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Lynn Williams, United Steelworkers of America Union leader, March 8, 1984. (Erik Christensen/The Globe and Mail)
Lynn Williams, United Steelworkers of America Union leader, March 8, 1984. (Erik Christensen/The Globe and Mail)


Lynn Williams was the first Canadian to lead United Steelworkers Add to ...

Lynn Williams, a preacher’s son, witnessed the deprivations of the Depression first-hand as his father served an impoverished, working-class flock. Though the boy once dreamed of following his father, he abandoned the pulpit for the factory gate as a union organizer.

Mr. Williams, who died May 5 at the age of 89, ascended slowly up the United Steelworkers of America ladder as an organizer and administrator until, in 1984, he won a bitter election, becoming the first Canadian to head an international industrial union.

As president, he ran a desperate, and sometimes innovative, rear-guard action to protect members’ wages and benefits at a time of crisis for the steel industry. His 10-year presidency coincided with, in his words, “the biggest, longest, most destructive downturn in steel industry history, with mills closing everywhere, enormous restructuring, thousands of jobs lost, and communities devastated.”

In exchange for concessions, he negotiated seats at the board table, so workers would have some influence on the operation of companies on the brink of insolvency.

More a pragmatist than a utopian, Mr. Williams was a cautious and even conservative figure among labour leaders. He was not one for fiery rhetoric, or salty language, nor was he one to rouse the rabble. University educated and a conciliator by nature, a trait he inherited from his minister father, he was an effective one-on-one organizer, as well as a peerless navigator of the perilous waters of union politics.

He saw his role of international president as being comparable to a CEO of the companies with which he negotiated. His job in those troubled times was to find “a balance between pushing hard for your workers and knowing when to make compromises that would protect their jobs in the long term,” he wrote in his 2011 memoir, One Day Longer.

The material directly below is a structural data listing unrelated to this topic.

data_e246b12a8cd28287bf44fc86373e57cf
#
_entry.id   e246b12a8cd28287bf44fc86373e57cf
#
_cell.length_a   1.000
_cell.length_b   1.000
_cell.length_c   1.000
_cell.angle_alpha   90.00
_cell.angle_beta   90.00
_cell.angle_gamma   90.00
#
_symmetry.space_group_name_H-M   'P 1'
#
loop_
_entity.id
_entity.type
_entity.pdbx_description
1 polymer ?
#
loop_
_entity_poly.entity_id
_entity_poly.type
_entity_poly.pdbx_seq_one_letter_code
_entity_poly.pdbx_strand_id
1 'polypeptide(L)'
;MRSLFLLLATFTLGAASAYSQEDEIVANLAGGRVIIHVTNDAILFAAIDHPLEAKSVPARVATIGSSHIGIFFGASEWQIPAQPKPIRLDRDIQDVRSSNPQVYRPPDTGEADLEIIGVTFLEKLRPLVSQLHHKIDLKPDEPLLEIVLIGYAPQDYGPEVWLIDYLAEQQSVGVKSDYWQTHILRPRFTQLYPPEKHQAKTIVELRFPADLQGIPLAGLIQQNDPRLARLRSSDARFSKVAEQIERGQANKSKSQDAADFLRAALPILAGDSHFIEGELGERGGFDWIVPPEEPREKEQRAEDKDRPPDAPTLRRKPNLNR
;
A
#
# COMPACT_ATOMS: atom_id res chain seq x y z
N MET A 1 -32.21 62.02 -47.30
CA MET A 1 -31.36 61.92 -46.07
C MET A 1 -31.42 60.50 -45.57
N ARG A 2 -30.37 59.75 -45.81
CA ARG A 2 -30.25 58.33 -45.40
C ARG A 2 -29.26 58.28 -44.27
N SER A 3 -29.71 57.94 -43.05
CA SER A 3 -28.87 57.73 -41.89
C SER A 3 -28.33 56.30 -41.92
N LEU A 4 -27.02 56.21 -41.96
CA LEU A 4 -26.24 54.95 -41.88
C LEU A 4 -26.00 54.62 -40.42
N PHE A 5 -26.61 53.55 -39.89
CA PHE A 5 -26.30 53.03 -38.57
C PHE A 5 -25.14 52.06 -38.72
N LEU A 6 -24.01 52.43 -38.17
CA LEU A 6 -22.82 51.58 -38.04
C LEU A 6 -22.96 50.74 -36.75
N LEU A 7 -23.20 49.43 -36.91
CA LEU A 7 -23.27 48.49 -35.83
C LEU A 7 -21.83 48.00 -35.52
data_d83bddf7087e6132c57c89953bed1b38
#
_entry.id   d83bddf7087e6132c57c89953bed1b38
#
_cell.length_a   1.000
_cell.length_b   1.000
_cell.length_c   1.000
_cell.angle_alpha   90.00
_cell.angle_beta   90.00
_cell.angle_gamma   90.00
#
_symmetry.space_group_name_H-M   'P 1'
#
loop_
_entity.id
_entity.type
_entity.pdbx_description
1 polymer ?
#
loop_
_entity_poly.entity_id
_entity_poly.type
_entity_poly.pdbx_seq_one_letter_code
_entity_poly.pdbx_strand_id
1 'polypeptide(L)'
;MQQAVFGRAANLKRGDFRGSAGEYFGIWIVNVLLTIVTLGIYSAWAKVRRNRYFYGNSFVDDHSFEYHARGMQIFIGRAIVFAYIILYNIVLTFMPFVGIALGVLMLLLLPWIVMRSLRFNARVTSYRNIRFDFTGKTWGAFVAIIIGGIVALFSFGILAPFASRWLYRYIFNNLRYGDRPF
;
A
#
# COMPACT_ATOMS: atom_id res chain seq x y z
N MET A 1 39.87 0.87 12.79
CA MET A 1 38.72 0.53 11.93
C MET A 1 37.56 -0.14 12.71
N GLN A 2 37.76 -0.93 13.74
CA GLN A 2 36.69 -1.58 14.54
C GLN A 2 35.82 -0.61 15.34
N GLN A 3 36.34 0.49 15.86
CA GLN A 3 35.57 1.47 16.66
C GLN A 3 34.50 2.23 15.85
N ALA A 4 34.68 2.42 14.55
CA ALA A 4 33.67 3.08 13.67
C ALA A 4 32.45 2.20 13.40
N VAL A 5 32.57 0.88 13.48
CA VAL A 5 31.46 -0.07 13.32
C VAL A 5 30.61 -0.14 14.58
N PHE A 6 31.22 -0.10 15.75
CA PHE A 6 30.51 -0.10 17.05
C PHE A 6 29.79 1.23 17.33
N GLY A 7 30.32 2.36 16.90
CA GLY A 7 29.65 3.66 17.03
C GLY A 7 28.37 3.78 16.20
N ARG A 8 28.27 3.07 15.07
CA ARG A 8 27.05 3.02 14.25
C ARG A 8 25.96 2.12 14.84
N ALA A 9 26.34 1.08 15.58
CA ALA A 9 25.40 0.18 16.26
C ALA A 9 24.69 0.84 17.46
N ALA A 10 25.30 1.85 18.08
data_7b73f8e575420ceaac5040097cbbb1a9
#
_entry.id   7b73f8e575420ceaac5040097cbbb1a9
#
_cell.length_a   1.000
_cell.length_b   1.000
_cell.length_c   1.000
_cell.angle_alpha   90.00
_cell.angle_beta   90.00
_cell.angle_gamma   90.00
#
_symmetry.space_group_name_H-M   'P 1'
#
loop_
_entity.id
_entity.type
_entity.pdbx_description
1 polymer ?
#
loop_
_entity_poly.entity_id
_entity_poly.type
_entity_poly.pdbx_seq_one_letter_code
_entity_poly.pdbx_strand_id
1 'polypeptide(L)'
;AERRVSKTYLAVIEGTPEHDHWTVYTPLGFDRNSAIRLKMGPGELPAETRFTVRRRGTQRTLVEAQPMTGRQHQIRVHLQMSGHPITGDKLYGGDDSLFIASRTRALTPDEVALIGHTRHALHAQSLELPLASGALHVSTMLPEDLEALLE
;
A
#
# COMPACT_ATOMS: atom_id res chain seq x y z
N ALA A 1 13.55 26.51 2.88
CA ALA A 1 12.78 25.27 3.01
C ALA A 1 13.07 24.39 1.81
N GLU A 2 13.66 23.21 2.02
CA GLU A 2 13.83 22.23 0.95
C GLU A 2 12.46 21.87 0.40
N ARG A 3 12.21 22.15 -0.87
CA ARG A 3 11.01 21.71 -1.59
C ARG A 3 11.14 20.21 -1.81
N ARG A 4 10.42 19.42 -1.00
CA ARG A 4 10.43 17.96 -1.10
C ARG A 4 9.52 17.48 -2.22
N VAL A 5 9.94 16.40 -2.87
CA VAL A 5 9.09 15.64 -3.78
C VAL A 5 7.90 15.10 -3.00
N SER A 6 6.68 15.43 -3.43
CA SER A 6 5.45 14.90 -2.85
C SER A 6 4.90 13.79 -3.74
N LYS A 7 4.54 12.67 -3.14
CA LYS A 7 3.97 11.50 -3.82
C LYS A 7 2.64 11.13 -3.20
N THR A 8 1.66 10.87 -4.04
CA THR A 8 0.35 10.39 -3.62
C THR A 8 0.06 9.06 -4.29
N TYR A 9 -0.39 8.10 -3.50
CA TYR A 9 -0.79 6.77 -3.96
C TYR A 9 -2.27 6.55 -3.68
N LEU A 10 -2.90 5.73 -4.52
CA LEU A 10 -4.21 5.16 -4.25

His decade as president also coincided with a series of prominent defeats. For example, he opposed the North American Free Trade Agreementand he and his union backed the Democratic presidential candidacies of Walter Mondale and Michael Dukakis.

A social democrat and a long-time official with the New Democratic Party, Mr. Williams was a prominent figure in the move to purge the radical Waffle wing from the party in the 1970s. He also figured in two legendary and bitter struggles within the labour movement – raiding locals of the rival Mine Mill and Smelter Workers union, and fighting a defensive action against some steel workers who wished to break away to form independent, Canadian unions.

Lynn Russell Williams was born on July 21, 1924. His father, Waldemar Williams (the family name earlier anglicized from Wilhelm) met Emma Fisher while doing missionary work as a German Methodist in Medicine Hat, Alta. His first of several congregations in Ontario was at a Methodist church in Tilbury, where son Ross was born in 1919. The family then moved to rural Springfield, near London, where Lynn was born. Soon after, they moved again to nearby Aylmer, where daughter Carol, was born in 1930.

In 1931, the family settled in Sarnia, an industrial city where the Depression was keenly felt by most parishioners. “My father’s church was in the south end, near the railroad yards and shops and the Imperial Oil refinery, in the heart of the working-class area of town,” Mr. Williams recounted in his memoir.

Young Lynn joined his father in delivering Christmas baskets to the needy, getting a close-up look at poverty. The family’s home, owned by the church, became a destination for hobos and tramps, who received food and clothing. He noted his parents had different approachesto the politics of the time, seeing in his minister father a conciliator and in his mother a “Robin Hood socialist.” Meanwhile, the maternal branch of the family in Alberta had taken up the Social Credit creed.

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